If you haven't read them, his autobiographies (note plural; one wasn't enough for this larger than life character) are both an education and fast, fun reads. His essay on what he termed cargo cult science should be required reading in high schools and colleges, especially for non-science majors.

    2. I've read several books by and about Richard Feynman. I think the only thing you need to know to figure out what his response would be to this "Follow Me! I am the science!!" bullsheet is his 1966 quote that "Science is the belief in the ignorance of experts."

    3. I've read most of Feynman's books, and they're fabulous. I saw him speak once at a seminar the Fermilab had sponsored, but didn't get to meet him.

  3. My dad knew the three Apollo 1 astronauts, and any conspiracy nut who spoke out about them surviving and being held in some secret location was sure to cause my dad to want to hit them.

    The Challenger? With O-Rings that didn't function below 40 degrees? Brilliant design, especially since shuttles were supposed to launch from Vandenberg AFB and that place gets colder than 40 more often than at the Cape.

    Columbia? Damage that was known to have occurred in previous flights and it was just luck that major damage from ice strikes, bird strikes and other objects hadn't taken down one of the previous flights.

    The Shuttles were a great idea, but too early, too cutting edge and too many times the safety legs were cut out from underneath the implimenters.

    Such a sad week. Considering how few (relatively) manned flights have happened, it's not a good record. Unless you compare it to the safety record of post-WWII test pilots and the new jet aircraft.

    Sad week. One that has too many lessons that seem to not have been learned or remembered by those in the industry or those who legislate for the industry.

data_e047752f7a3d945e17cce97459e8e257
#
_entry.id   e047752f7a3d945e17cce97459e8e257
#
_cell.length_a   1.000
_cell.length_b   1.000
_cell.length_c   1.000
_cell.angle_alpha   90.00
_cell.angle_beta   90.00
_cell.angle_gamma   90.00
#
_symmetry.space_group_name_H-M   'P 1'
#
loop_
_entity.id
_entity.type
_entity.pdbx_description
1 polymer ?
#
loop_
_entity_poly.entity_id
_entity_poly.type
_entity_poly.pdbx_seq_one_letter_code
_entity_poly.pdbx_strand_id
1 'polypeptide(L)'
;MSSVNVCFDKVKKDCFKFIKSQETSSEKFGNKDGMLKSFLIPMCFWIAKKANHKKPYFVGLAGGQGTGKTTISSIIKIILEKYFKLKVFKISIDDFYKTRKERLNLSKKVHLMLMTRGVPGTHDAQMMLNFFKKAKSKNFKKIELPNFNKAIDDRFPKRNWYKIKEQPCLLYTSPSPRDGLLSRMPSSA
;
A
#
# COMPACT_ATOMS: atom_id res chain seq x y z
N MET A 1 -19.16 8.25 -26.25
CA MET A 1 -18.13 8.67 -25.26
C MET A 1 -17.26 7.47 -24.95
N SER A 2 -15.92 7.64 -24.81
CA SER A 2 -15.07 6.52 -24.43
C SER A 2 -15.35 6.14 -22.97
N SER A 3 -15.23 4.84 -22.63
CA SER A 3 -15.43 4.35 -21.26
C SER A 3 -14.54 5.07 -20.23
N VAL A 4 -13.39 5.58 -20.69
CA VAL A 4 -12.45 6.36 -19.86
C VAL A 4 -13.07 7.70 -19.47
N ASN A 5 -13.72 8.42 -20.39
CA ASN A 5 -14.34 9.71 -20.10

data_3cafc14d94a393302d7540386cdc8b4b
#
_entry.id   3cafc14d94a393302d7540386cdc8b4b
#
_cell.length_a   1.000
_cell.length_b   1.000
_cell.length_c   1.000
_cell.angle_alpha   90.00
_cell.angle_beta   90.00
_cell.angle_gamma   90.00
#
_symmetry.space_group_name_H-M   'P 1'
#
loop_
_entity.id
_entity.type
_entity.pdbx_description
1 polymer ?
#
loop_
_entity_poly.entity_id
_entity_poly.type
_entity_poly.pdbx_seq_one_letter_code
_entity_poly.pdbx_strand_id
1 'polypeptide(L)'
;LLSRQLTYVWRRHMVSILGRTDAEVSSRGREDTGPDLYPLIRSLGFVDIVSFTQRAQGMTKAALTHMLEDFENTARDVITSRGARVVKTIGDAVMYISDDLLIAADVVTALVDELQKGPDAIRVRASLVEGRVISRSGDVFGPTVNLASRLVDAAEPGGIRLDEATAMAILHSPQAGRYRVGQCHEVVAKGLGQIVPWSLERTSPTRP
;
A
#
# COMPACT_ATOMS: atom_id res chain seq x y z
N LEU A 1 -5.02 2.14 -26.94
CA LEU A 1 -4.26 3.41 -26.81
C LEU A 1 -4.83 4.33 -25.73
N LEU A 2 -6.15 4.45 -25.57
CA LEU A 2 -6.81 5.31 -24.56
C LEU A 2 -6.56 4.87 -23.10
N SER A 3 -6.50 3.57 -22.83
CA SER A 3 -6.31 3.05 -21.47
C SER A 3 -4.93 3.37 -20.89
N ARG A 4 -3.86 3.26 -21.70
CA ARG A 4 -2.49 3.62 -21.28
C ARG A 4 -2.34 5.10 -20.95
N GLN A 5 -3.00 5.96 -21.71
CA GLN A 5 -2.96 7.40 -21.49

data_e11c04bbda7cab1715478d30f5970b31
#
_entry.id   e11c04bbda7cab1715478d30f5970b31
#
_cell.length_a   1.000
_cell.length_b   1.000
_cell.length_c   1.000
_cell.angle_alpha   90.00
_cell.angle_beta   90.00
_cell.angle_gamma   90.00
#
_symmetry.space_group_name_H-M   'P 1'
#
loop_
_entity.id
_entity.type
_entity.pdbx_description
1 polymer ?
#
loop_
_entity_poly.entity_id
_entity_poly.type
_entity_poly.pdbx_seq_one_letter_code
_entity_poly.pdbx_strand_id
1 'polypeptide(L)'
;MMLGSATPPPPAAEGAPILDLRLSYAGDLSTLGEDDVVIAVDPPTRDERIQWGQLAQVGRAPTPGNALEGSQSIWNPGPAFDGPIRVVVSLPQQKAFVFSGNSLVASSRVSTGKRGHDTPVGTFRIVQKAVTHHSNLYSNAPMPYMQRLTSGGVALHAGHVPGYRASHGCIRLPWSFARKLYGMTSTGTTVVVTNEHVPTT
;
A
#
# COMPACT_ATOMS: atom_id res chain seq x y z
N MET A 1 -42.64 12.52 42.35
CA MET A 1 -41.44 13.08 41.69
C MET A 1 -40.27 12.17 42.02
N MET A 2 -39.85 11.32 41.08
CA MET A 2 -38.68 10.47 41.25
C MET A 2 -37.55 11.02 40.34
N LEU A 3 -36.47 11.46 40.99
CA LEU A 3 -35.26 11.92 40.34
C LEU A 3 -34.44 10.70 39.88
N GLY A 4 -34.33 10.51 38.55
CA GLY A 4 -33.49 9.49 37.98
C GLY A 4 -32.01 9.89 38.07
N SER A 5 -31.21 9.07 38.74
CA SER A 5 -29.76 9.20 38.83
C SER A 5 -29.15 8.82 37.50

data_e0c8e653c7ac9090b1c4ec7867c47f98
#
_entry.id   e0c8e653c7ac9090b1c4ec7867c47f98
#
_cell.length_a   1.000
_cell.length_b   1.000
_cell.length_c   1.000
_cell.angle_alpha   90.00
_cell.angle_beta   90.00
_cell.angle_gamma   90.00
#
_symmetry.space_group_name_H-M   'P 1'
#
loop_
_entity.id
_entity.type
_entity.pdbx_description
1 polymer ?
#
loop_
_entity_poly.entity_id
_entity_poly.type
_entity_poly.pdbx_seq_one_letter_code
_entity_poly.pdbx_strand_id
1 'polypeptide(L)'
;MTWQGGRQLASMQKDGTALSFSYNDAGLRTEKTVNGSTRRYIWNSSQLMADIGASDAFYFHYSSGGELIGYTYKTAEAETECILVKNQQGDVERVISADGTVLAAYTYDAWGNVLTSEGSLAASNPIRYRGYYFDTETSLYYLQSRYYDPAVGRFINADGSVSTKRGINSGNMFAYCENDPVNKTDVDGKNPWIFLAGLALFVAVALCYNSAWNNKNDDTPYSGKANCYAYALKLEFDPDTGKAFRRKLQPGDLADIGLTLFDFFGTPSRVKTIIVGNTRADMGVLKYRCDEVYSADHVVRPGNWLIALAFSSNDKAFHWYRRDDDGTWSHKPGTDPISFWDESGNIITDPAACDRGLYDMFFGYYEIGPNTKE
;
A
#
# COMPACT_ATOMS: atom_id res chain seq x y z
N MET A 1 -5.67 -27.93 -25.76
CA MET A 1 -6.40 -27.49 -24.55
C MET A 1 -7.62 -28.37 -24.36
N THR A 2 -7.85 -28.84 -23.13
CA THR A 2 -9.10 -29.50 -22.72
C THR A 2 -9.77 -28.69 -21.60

1. Look at WWI and prior aviation for a dangerous job!

  4. They live with me as well.

    "Go Fever" is a real thing.
    It wouldn't be so bad, (or at least not a total waste of life and effort) if only NASA would learn from the mistakes, but every single time, they keep repeating the same asinine pig-headed syndrome in every single one of those catastrophes, proving beyond any doubt that space flight is too important to leave up to NASA.

    Given enough opportunity, they'll kill everyone, and never learn any lasting lessons from their idiocy.

    Risk in such endeavors is inherent, but jackassical foolishness is not a requirement to pursue it, yet the whole organization is replete with the exact jackassical fools necessary to kill the people they're supposed to be launching.

    If we'd only take the responsible parties out, and line them up against a wall each time and shoot them there was a disaster, and they knew that was the result, it would probably only take once to continue the missions without the foolishness.

    Alternatively, the top 20 executives of the organization should be in a random pool, and just before launch, one of their names pulled from a hat by the vehicle commander, and they would be suited up and strapped into the launch vehicle to join the flight at that moment. If they balked, the launch would be scrubbed for a top-to-bottom forensic audit.

    Things are different when you have literal skin in the game.

    1. Alternatively, the top 20 executives of the organization should be in a random pool, and just before launch, one of their names pulled from a hat by the vehicle commander, and they would be suited up and strapped into the launch vehicle to join the flight at that moment.

      I first read that as "strapped onto the launch vehicle." Not that there's anything wrong with that.

      NASA's view of risk management has made me think they'd play Russian Roulette with a 1911.

    2. They do that now, but they hold the 1911, and it's pointed at the mission crews.

      I just want them to stand in front of the muzzle first before they pull the trigger. I think that would either improve safety, or at least cull the idiots in short order.

      Imagine if the NASA guys who greenlighted Challenger over Thiokol's recommendations had been strapped into the lower deck crew rest compartments. Problem detected and solved at Throttle Up.

      We're even on first reads, btw: I had to look at the book cover on the right --> on "How To Make A Telescope", because at current resolution, I thought it was Larry, Curly, and Moe.
      That would be a much funnier book.

    3. They're bureaucrats... They follow the rules and don't change until the rules do.
      Learn? Only when it affects their income! (And I should know, I am one!)